Weidenfeld-Hoffmann Trust Trump Inaugural Debate and Q&A with Sir Trevor McDonald

After our exciting Weidenfeld-Hoffmann Trust Trump Inaugural Debate, we bring you an account of the evening by WHT Scholar, and the debate’s moderator, Atherton Mutombwera. If you would like to catch up on the evening’s events, a video of the debate can be found here and a video of the Q&A session here.

The first though that came to mind after Ilan Manor asked me to moderate the Weidenfeld-Hoffmann Trump Inaugural Debate was “I should have joined the debate club in high school when I had the chance”! Unfortunately, that wasn’t the case and I instead spent too much time on the rugby field, “debating” in other ways. The run up to the debate presented an opportunity for me to catch up on my debating knowledge, as well as the role of the moderator in such engagements. My fellow scholars Ilan Manor and Simukai Chigudu provided such valuable assistance and guidance. When the day of the debate finally arrived, I had the pleasure of spending time with Sir Trevor McDonald who was to chair of the debate. The conversation with Sir Trevor was laden with lessons and learning opportunities, and I was shocked when I realised that time had come for us to walk towards the Oxford Town Hall where the debate was to be held.

Manuel Melendez Sanchez opens the debate

The town hall was filling up when we arrived, eventually reaching a total of nearly 100 people in the audience, and many more watching the debate via live stream on Facebook. After welcoming people to the debate, I introduced Sir Trevor and handed the proceedings over to him. The motion under consideration was “This house will turn its back on Trump’s America”. The house was given a chance to express its opinion via a twitter poll and 65% of the house voted against the motion. Thereafter the debaters took to the floor and presented their case. Manuel Melendez Sanchez started us off in support of the proposition, calling on the audience to wholeheartedly reject the divisive rhetoric embraced by Trump’s supporters. He was then countered by Abhijay Negi, who appealed to the power of reason to win through in civilised debate. Aban Haq spoke second in favour of the motion, describing the need for world to pointedly disavow Trump’s America as a way ouf countering hate and discriminatory rhetoric everywhere. Payaswini Tailor, speaking for the opposition, countered with the need to stimulate change through engagement.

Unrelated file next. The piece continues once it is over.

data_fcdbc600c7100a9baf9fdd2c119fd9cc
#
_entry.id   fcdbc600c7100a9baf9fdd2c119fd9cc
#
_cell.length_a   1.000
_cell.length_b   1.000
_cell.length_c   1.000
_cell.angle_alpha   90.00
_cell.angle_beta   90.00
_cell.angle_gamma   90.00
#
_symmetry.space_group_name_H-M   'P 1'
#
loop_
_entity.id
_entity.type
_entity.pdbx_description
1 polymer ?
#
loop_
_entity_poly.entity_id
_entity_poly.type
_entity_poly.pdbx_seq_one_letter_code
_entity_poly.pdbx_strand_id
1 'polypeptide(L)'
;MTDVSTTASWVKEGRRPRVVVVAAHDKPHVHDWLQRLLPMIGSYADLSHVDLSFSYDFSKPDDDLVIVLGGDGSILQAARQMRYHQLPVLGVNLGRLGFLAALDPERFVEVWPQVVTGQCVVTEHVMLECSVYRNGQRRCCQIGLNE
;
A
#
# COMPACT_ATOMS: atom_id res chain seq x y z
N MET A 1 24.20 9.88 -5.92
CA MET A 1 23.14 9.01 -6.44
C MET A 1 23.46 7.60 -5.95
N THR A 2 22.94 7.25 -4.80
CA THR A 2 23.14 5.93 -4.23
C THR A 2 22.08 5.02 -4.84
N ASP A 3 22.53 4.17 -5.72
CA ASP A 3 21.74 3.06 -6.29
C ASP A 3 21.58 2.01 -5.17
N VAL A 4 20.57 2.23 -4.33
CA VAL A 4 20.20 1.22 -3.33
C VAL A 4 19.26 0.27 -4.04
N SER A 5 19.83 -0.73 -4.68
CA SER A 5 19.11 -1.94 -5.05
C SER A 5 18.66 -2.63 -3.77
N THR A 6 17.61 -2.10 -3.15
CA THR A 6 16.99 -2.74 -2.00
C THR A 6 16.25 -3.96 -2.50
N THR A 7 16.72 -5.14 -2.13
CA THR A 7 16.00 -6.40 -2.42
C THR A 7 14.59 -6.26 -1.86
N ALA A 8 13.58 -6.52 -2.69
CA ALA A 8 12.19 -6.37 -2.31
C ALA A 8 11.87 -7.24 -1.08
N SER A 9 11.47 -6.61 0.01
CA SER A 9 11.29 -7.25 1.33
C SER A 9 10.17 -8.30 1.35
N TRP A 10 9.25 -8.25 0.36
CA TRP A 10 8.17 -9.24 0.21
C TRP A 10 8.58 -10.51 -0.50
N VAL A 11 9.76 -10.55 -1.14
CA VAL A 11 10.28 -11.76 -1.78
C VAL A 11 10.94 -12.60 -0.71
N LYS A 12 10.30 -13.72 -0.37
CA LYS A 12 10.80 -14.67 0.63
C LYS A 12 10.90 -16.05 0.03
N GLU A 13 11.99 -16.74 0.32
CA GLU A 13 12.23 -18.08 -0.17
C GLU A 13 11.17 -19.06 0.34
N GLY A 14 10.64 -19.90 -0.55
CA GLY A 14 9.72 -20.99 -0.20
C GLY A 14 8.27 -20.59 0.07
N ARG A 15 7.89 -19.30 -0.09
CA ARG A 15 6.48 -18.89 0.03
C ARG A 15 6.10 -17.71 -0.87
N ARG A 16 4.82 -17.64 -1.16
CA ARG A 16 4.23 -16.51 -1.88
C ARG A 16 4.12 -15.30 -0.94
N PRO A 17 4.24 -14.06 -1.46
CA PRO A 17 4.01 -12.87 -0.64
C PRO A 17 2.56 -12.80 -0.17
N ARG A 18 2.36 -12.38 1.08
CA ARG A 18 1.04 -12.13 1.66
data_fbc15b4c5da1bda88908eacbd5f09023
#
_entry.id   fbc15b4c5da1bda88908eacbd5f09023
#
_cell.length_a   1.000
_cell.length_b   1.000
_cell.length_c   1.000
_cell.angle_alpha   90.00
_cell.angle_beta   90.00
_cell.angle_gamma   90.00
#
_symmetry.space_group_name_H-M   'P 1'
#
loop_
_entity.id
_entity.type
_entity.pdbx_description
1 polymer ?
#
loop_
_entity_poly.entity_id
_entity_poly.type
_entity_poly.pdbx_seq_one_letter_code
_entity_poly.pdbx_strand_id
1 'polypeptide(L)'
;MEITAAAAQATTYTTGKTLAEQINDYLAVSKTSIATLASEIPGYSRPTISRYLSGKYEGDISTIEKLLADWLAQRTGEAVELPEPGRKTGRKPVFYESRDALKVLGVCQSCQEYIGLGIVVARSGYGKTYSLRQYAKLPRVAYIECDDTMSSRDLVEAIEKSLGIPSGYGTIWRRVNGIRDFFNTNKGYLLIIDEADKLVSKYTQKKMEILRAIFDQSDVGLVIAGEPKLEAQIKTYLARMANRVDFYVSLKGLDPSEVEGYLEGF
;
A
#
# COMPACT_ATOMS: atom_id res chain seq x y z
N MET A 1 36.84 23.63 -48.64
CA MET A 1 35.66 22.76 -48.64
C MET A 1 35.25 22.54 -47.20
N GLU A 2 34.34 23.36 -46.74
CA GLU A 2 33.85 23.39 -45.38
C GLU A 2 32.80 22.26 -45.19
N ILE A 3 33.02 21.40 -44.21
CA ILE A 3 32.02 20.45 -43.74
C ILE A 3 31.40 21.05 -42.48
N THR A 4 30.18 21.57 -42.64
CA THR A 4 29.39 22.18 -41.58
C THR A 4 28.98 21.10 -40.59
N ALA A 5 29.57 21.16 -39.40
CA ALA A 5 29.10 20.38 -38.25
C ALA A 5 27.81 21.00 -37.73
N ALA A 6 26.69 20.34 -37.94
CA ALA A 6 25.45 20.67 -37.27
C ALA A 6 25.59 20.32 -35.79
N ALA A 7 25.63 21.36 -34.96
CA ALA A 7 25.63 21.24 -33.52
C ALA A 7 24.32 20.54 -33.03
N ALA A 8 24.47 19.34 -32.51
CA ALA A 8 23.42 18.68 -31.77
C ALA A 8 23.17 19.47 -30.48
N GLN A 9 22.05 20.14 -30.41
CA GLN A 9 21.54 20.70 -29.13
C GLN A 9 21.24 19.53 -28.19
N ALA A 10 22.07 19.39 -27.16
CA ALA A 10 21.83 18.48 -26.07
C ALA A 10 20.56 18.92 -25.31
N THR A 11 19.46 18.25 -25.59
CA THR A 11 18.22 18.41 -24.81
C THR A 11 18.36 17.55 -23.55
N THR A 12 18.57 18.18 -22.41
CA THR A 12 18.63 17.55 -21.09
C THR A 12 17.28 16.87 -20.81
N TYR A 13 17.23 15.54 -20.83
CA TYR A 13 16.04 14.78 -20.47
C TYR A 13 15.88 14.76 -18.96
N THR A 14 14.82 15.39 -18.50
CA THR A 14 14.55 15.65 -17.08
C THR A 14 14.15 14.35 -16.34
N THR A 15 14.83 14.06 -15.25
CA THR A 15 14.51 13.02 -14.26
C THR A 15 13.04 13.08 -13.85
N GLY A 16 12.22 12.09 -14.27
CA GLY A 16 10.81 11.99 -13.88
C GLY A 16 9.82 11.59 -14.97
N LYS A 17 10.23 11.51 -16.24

After the first two sets of arguments the house was asked to vote again on the motion. Clearly the Opposition had made their case well, as now 75% of the house was against the motion. While the house voted, the floor was open to questions and comments from the house based on the issues that the debaters had raised. The audience raised questions and comments ranging from the socio-economic background of Trump voters, to the possible causes of the rise of Trump. The debaters were given an opportunity to respond to the question, where after the debate resumed. The debate was ably summarised by Ilan Manor of the proposition, who made a stirring appeal to reject hatred from political discourse in all its forms. Finally, the debate closed with the measured words of Ugo Ezeh, who implored us to be alert to the danger of silencing even the most unsavoury political views. The debate came to an end after these final sets of arguments and the house was then asked to vote for the final time, where Opposition prevailed once more, but with a diminished majority at 65%.

Sir Trevor moderating the debate

Following the debate, the audience participated in a Q&A with Sir Trevor McDonald. The Q&A had centred around the new role that the media would play in Trump’s America. Here questions were collected from the house, and Sir Trevor responded. Questions were raised on the integrity of the media when reporting the two US presidential candidates, and their election campaigns. These led to a discussion on new outlets of news and the space that they occupied juxtaposed to the traditional news outlets. The matter of holding the media to a standard, similar to that in the advertising industry was also discussed. Unfortunately, the Q&A session had to come to an end in spite of the house still having more questions for discussion.

Sir Trevor with WHT scholars Claire Keene and Ilan Price

It was an excellent evening, and much thanks is due to the Weidenfeld-Hoffmann scholars for both debating in and organising the event. A special thanks should also be reserved for Sir Trevor, whose perceptive wit enlivened the evening. We look forward to hosting more such events in the future.

Atherton Mutombwera (MBA, 2016-17) is a Louis Dreyfus-Weidenfeld and Hoffmann Saïd Scholar from Zimbabwe.